Shashi Tharoor. Photo Reuters
Indian government minister Shashi Tharoor has appeared
before a magistrate probing the death of his wife days after
she accused him of adultery.
In a case that has become an election-year political
embarrassment for the ruling Congress party, Tharoor's wife
was found dead in a luxury hotel room in New Delhi after
sending tweets that suggested her husband was having an
affair with a Pakistan-based journalist.
An autopsy found that Sunanda Pushkar's death was "sudden and
unnatural" and that her body bore injury marks, although
doctors said this did not mean the injuries had caused her
Tharoor, a high-flying former U.N. diplomat, called for a
quick investigation into the death of his wife, saying he
hoped this would put an end to rumours about their personal
"I have finally had a chance to catch up with media reports
and am horrified to read the reckless speculation rampant
there," Tharoor, a junior human resource development
minister, wrote in a letter to Home Minister Sushil Kumar
"I pledge my full and unstinting cooperation. Nothing short
of truth will end the indignity to which my wife and I are
Later on Sunday, Tharoor, 57, gave his testimony to
subdivisional magistrate Alok Sharma, who is leading the
inquest into the death of his wife.
There was no word on what he had told the magistrate and he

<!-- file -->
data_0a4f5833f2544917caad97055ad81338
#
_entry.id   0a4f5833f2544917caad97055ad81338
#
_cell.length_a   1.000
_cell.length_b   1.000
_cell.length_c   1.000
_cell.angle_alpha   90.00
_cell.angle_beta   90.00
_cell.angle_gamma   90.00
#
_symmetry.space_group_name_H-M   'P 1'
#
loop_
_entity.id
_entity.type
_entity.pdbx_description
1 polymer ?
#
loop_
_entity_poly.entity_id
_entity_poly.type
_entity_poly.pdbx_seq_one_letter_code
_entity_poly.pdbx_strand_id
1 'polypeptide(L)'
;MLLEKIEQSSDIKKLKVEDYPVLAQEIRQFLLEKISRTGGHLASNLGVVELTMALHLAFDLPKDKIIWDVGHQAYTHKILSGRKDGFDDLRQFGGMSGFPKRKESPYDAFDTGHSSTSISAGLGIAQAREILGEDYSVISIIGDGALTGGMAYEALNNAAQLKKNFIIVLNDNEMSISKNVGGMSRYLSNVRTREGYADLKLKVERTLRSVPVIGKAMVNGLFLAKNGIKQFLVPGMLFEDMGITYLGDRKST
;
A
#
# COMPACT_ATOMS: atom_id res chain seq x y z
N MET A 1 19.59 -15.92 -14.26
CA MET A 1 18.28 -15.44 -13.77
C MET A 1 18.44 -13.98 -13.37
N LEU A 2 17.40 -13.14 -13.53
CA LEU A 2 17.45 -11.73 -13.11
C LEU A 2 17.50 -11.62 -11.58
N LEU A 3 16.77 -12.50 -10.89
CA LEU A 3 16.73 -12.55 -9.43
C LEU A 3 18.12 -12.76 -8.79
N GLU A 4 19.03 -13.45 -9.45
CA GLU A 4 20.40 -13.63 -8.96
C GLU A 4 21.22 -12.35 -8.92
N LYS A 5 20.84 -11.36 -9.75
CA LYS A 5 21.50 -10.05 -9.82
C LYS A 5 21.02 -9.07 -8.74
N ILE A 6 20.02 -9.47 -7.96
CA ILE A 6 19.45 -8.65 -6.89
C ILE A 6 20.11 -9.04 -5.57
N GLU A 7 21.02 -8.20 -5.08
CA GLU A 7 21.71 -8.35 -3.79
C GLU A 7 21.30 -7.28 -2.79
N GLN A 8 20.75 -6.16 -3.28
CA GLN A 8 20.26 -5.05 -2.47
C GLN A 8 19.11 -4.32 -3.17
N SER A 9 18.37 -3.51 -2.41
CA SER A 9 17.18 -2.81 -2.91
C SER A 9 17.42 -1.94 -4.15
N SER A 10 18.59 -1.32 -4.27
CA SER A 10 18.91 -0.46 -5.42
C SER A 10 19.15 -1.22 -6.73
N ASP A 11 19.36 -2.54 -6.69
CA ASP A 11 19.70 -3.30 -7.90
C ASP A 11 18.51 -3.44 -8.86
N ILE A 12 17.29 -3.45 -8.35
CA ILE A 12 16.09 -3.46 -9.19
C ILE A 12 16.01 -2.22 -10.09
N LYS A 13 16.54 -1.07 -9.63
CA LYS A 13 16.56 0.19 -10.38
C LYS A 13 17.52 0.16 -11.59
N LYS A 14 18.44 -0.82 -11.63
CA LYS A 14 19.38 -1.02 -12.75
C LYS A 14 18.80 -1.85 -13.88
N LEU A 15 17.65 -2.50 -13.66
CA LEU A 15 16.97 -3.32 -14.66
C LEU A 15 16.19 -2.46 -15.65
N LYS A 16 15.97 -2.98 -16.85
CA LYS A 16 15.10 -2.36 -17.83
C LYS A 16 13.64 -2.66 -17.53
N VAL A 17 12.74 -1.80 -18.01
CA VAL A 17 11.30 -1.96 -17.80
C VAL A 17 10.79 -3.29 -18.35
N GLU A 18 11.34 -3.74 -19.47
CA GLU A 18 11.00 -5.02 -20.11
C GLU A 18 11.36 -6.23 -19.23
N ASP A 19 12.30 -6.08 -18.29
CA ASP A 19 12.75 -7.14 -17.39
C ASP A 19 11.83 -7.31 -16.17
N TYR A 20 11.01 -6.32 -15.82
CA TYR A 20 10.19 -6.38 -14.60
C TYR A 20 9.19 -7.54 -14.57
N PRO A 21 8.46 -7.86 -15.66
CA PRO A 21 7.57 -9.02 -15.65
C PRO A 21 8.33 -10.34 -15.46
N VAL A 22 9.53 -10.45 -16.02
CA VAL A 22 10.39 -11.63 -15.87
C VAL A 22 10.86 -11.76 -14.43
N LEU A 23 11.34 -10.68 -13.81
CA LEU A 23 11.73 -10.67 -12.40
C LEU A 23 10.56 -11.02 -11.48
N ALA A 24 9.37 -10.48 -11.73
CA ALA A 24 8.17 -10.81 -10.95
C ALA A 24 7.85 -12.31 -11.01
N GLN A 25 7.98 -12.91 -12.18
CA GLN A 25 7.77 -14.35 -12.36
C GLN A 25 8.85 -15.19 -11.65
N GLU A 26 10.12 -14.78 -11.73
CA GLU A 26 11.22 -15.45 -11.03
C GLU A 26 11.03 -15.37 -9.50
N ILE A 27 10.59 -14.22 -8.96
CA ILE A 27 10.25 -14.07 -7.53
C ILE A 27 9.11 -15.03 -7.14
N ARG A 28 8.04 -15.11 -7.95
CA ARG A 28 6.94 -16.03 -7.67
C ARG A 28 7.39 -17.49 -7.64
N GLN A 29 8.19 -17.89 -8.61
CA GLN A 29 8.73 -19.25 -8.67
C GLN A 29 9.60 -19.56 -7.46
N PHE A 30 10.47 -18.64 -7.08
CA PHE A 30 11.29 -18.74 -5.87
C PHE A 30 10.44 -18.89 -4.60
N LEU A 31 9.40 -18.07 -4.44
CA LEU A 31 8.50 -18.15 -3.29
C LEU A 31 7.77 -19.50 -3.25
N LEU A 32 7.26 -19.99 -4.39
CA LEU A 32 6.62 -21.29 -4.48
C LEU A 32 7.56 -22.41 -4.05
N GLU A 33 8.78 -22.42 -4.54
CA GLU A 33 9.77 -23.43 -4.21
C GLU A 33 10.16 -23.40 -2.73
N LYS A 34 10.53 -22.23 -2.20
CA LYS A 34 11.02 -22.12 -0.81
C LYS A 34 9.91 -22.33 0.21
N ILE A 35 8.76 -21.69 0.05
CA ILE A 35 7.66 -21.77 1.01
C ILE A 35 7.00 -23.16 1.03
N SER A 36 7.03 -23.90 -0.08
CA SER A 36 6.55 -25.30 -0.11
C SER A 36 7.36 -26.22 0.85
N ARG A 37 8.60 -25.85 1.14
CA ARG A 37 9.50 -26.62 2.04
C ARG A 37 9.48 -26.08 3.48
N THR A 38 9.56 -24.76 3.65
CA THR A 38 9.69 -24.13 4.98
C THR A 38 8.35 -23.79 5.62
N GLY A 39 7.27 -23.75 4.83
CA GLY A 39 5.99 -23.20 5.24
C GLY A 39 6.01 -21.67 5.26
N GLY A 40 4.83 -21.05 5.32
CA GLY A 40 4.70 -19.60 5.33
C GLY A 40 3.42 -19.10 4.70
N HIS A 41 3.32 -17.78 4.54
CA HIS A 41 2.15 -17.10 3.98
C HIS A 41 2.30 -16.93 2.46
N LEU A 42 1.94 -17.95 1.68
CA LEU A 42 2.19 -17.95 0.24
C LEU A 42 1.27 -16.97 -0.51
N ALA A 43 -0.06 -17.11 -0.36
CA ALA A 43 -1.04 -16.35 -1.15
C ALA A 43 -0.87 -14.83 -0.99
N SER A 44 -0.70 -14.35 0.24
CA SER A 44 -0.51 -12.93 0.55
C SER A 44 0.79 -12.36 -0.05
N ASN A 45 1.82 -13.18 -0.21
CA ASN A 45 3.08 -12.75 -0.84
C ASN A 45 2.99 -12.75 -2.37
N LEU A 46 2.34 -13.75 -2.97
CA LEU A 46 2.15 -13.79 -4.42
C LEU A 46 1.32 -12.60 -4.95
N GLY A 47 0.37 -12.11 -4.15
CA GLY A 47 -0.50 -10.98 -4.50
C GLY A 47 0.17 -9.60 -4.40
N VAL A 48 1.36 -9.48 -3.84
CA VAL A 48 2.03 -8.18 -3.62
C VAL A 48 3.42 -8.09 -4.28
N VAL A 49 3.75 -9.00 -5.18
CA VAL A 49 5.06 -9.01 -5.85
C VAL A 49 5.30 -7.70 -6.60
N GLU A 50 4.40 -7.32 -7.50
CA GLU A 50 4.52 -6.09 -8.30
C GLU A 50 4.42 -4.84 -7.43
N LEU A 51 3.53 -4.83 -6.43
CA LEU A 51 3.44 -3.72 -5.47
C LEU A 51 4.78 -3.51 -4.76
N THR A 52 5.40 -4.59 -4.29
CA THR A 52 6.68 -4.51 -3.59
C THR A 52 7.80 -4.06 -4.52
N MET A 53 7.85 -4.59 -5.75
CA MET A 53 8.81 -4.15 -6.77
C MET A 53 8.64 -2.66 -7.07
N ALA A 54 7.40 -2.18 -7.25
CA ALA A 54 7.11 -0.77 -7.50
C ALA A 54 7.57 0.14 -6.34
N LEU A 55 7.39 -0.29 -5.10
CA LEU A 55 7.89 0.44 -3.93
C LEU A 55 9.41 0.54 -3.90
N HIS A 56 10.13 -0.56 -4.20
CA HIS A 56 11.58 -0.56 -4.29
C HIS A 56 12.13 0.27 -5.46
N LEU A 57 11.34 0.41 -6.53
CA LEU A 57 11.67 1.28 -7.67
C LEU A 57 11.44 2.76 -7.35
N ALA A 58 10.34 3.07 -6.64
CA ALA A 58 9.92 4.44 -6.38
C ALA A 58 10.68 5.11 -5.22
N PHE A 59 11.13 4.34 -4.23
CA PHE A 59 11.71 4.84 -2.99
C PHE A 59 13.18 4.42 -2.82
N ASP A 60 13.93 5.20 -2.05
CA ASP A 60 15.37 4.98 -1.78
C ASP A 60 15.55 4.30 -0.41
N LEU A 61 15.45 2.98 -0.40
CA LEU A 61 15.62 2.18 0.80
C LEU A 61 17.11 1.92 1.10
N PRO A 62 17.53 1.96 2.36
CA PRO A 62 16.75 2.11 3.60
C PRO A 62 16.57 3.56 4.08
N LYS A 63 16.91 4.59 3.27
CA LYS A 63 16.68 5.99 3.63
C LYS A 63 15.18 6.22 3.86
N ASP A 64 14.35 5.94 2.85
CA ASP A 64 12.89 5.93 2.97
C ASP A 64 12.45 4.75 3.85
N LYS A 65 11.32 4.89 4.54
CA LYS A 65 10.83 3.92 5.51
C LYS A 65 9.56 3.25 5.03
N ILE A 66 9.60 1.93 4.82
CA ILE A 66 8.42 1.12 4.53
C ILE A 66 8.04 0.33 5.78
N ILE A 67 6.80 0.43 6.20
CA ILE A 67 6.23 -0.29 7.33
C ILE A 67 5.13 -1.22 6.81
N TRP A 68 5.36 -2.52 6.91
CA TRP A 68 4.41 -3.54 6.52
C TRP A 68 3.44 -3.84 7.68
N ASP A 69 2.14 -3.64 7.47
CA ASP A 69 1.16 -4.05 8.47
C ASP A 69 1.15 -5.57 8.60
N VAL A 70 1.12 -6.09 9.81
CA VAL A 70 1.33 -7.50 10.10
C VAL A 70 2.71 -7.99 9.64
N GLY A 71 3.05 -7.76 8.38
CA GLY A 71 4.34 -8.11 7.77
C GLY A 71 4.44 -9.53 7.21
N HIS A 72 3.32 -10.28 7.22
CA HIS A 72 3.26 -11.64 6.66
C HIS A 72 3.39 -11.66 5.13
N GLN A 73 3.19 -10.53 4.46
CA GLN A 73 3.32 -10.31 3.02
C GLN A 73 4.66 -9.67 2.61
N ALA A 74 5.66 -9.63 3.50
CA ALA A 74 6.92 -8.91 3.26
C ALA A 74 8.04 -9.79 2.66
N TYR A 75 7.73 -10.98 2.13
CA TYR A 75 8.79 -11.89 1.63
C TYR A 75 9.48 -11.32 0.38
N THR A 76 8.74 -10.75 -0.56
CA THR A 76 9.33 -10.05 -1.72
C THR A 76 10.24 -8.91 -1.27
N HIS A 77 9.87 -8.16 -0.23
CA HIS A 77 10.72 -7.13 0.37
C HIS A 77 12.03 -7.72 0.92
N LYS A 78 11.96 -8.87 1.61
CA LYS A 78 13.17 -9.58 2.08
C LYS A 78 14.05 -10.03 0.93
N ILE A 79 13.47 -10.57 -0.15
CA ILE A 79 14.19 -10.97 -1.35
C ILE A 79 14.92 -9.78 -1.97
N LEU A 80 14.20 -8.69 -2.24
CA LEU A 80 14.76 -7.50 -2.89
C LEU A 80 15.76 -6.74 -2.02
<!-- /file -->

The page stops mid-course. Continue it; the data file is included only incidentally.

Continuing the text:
drove away without making any comment to reporters gathered
outside the office, his face drawn.
The scandal has erupted just as the Congress party, led by
Rahul Gandhi, is preparing to fight a tough election against
a resurgent main opposition party as well as a new political
group that promises clean and open politics.
Rivals have painted Congress as a party of power and
patronage, engulfed in corruption scandals and unable to hold
its leaders to account for their actions.
Tharoor's marital problems have been splashed across the
front pages of newspapers and pored over by 24-hour
television channels, prompting calls by the opposition for a
fuller inquiry into the death of his wife.
"The circumstances of this case are such that we need to get
to the bottom of this," said Subramaniam Swamy, a leader of
the opposition Bharatiya Janata Party.
Politicians in India have traditionally refrained from
attacking each other's personal lives and sex scandals
involving top leaders are rare.
Tharoor and his 52-year-old wife hit the headlines last week
when she said she had gone into his Twitter account and
posted what she said were intimate messages from Pakistani
journalist Mehr Tarar to expose a "rip-roaring affair".
Tarar hit back saying she would sue Sunanda for calling her a
Pakistani spy and denied having an affair with Tharoor. She
said she was friends with Tharoor on Twitter and exchanged
comments about articles she had written, but that was all.
Five members of Tharoor's staff were also questioned by the
magistrate leading the inquest into the death of Sunanda.
Under Indian criminal law, a magistrate must conduct an
inquiry if a woman has died within seven years of marriage.
The Tharoors married in late 2010, the third marriage for
A Delhi police spokesman declined to comment on the possible
lines of inquiry before a final post-mortem report had been